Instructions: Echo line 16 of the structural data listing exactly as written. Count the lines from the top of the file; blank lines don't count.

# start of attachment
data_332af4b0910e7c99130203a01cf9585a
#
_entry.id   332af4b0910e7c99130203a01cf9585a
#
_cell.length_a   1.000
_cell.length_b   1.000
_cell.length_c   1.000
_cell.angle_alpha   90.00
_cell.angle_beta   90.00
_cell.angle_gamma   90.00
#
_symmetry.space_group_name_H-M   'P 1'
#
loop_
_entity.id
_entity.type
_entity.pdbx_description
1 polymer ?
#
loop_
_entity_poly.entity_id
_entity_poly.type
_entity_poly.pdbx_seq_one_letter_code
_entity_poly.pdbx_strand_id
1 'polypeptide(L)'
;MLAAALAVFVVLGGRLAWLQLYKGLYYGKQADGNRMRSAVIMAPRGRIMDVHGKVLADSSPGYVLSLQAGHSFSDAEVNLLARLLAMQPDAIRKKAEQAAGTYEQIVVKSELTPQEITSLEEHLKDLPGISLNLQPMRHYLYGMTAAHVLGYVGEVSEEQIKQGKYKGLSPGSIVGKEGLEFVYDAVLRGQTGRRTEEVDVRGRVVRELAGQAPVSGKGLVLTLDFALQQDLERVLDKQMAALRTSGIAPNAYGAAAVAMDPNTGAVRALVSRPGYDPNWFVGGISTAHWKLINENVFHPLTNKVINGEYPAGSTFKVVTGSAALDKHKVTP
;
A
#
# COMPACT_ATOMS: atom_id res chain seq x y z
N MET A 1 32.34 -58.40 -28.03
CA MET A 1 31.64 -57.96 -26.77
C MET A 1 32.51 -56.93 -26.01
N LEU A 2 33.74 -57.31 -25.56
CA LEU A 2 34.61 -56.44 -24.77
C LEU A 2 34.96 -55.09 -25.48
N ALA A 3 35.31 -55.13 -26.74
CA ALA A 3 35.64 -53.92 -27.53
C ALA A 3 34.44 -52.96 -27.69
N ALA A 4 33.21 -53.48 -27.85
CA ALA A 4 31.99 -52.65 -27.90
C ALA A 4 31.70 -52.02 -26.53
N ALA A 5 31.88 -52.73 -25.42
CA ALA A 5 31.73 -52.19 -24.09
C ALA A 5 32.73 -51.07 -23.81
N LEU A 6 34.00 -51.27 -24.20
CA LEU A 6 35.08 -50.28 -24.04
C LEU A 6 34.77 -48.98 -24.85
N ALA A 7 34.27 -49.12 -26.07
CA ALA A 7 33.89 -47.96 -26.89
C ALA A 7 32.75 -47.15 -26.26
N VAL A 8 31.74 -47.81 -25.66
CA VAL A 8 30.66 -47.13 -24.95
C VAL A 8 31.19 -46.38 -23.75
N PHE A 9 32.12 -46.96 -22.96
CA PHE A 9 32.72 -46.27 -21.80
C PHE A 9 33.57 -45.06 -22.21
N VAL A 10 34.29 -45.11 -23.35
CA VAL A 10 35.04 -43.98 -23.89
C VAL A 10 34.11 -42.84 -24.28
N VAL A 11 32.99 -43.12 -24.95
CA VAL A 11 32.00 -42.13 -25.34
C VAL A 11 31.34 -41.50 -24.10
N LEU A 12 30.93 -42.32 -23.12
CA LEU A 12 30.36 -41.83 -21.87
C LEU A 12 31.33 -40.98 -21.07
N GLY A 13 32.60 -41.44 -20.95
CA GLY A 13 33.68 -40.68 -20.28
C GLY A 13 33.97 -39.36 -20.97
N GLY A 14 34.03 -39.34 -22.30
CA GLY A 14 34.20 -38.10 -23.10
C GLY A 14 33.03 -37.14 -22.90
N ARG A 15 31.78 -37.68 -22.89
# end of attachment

_entity.type